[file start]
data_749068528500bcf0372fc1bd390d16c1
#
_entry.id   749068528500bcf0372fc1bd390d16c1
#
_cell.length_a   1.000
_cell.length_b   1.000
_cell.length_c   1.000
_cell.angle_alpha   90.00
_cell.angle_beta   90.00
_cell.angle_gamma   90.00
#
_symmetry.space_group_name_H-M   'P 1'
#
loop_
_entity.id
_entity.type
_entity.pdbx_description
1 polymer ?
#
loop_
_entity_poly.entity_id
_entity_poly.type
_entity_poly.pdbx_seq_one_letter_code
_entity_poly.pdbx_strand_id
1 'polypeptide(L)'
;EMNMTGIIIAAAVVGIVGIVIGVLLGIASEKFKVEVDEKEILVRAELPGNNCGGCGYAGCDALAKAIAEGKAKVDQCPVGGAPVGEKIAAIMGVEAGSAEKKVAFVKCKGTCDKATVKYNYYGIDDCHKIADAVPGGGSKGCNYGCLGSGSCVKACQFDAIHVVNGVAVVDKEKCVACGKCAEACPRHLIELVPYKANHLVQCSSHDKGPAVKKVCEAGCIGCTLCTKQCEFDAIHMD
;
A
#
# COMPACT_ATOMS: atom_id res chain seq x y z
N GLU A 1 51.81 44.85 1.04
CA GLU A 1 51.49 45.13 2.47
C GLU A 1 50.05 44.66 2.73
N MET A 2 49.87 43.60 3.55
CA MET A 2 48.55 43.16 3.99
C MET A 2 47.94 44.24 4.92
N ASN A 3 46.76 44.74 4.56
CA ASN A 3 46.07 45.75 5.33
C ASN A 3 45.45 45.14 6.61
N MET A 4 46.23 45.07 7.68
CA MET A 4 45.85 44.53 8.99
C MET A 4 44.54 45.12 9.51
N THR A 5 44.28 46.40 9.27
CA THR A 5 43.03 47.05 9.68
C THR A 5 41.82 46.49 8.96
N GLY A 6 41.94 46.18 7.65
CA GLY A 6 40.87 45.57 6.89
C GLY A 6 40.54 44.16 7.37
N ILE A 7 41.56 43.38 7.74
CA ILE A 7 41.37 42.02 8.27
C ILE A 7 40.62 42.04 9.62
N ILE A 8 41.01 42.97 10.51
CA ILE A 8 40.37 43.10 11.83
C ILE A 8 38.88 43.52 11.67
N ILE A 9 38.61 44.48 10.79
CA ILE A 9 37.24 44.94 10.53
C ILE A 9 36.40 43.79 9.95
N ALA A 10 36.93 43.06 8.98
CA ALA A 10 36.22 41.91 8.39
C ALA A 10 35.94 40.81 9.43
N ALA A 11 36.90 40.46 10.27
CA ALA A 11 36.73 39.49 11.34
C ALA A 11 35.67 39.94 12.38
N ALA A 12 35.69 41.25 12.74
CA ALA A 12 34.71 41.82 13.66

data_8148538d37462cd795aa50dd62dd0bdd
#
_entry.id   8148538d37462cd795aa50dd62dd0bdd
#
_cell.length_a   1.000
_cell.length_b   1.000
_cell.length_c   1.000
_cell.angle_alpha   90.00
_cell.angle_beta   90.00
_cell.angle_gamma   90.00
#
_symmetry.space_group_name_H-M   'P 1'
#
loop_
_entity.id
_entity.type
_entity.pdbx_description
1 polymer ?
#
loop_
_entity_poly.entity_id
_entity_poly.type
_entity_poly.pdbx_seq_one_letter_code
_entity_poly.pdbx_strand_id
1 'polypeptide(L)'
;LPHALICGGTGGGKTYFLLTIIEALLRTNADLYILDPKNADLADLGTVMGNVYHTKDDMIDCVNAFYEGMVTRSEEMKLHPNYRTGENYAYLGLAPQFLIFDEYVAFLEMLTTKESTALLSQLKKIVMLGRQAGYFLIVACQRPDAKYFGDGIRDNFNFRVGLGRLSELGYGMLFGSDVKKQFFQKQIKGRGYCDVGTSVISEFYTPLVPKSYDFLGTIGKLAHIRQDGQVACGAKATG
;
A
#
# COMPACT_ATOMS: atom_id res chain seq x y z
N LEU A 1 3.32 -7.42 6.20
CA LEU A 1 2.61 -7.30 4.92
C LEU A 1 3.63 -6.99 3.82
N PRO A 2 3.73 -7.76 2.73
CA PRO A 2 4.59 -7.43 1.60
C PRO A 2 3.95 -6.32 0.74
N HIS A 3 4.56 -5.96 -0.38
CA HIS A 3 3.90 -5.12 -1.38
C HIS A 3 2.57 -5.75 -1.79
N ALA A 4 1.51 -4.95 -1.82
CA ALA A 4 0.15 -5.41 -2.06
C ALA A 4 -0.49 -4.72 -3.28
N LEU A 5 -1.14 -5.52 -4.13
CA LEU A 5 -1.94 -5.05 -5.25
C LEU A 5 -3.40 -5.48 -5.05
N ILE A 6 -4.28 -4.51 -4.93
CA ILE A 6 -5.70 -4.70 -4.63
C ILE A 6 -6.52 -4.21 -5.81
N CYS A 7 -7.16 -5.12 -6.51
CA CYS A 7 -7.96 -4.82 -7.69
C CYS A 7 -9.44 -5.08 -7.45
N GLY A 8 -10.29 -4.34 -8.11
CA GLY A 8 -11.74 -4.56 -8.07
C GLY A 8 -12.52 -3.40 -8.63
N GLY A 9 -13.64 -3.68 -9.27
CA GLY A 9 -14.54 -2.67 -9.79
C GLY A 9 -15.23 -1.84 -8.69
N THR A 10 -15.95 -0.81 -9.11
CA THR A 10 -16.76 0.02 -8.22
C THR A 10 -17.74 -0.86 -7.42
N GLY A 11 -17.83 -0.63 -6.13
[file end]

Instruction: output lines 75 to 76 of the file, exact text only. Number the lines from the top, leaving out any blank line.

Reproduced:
_cell.angle_gamma   90.00
#